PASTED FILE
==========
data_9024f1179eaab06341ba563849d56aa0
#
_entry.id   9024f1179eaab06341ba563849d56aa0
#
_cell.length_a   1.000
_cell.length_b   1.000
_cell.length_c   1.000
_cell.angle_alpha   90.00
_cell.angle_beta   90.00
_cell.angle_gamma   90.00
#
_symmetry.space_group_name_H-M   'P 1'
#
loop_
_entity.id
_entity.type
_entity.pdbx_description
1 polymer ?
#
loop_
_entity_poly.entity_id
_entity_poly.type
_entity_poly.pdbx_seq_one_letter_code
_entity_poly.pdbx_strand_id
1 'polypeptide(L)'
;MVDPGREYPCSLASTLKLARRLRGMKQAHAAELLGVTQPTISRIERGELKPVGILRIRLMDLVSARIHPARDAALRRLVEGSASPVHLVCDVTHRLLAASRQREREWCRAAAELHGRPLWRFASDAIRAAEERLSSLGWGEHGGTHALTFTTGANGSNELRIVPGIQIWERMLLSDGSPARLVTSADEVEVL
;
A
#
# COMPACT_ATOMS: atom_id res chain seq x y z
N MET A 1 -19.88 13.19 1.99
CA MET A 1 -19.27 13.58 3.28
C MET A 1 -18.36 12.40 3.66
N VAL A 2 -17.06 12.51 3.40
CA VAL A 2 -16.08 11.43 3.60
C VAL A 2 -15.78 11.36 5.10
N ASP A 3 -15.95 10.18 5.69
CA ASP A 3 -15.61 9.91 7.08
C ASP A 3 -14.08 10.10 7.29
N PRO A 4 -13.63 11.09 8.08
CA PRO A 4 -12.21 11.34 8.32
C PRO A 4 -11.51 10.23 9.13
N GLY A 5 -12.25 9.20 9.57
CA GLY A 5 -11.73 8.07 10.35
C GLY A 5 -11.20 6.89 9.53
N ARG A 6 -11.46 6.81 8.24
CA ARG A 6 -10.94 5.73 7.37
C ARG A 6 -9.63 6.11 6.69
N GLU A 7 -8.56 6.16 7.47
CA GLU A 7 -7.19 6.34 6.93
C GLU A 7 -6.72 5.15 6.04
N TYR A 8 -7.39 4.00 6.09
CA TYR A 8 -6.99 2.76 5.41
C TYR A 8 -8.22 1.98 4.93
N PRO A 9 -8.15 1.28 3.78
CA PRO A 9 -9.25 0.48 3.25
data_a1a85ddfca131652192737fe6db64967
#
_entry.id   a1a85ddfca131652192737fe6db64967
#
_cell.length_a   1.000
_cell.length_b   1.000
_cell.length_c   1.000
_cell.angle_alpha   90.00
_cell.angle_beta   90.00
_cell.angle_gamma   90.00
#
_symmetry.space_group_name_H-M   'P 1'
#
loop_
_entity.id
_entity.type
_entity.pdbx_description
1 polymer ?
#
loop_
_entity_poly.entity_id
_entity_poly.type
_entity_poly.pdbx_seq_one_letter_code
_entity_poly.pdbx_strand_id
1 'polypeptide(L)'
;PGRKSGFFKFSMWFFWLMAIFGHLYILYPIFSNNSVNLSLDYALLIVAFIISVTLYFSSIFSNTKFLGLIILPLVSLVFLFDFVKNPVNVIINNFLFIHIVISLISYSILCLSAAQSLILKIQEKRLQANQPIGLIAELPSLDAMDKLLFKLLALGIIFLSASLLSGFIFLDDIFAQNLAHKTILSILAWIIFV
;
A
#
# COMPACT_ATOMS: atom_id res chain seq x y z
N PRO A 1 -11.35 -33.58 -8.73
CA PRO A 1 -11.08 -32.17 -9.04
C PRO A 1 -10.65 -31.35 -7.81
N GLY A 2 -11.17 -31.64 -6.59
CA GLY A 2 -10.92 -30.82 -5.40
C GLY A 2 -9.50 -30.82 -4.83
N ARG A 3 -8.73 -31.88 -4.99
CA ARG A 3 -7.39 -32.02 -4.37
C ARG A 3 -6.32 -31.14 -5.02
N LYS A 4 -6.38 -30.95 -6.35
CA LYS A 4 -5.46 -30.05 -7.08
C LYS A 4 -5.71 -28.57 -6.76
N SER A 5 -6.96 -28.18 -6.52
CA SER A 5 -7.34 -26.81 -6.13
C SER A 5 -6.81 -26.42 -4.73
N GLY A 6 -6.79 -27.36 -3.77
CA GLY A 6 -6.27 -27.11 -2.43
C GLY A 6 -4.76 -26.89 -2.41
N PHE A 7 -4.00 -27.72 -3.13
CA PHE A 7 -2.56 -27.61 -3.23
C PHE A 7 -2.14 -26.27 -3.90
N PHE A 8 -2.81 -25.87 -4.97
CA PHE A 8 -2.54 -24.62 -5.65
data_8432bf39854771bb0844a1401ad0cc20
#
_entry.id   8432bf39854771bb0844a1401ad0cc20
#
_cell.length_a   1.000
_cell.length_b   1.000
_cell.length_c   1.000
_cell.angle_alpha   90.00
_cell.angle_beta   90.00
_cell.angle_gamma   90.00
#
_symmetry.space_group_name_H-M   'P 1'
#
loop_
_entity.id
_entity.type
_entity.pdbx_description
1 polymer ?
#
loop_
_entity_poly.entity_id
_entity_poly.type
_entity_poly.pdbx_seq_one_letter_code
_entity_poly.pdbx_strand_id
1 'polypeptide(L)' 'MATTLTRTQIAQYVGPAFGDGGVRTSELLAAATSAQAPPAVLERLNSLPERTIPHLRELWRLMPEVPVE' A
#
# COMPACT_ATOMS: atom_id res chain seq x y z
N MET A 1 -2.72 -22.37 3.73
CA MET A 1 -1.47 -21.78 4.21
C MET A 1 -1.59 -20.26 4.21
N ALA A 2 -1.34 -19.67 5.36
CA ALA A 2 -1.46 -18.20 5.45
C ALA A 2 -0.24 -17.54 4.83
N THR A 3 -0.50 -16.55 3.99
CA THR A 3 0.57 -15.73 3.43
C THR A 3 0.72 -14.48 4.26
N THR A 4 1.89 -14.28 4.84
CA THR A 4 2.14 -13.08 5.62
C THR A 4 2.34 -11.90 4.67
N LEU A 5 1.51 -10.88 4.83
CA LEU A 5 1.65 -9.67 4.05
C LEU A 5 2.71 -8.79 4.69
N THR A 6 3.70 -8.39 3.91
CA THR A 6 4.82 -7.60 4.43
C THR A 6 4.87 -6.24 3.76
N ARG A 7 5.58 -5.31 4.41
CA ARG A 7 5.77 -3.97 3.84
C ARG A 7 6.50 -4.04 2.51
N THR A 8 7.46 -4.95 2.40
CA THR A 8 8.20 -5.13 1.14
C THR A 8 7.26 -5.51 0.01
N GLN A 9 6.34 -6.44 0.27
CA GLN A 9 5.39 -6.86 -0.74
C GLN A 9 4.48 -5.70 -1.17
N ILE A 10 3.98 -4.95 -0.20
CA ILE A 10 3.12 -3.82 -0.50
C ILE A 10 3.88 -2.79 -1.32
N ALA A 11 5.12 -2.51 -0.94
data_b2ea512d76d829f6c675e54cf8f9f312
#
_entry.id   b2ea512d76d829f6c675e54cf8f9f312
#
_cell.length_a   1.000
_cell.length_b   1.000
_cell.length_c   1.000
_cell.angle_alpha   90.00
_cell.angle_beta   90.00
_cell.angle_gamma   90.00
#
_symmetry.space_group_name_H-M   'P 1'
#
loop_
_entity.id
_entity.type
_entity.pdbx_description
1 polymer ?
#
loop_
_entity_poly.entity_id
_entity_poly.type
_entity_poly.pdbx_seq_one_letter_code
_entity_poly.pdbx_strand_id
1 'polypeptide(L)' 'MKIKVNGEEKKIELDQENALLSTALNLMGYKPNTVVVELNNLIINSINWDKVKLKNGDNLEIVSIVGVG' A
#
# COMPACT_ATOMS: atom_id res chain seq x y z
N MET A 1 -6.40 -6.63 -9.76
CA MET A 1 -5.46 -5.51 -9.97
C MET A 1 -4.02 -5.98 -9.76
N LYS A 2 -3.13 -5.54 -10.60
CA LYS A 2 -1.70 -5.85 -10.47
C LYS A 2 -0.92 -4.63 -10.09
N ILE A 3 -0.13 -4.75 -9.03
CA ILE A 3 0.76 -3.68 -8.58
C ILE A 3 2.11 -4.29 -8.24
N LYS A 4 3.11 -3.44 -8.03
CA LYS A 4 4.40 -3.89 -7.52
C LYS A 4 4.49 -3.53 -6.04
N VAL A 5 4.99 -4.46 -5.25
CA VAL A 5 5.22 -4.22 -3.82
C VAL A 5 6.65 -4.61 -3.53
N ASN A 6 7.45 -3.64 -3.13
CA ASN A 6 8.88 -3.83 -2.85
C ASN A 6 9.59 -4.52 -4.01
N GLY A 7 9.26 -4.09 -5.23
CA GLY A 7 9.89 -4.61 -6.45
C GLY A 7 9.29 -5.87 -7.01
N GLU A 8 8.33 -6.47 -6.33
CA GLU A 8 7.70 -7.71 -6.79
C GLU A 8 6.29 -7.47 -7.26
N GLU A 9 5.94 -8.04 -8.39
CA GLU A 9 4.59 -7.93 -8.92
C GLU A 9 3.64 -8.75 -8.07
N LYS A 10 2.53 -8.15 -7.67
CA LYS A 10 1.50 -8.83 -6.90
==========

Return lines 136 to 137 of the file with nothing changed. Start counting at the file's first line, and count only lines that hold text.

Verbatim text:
# COMPACT_ATOMS: atom_id res chain seq x y z
N MET A 1 -2.72 -22.37 3.73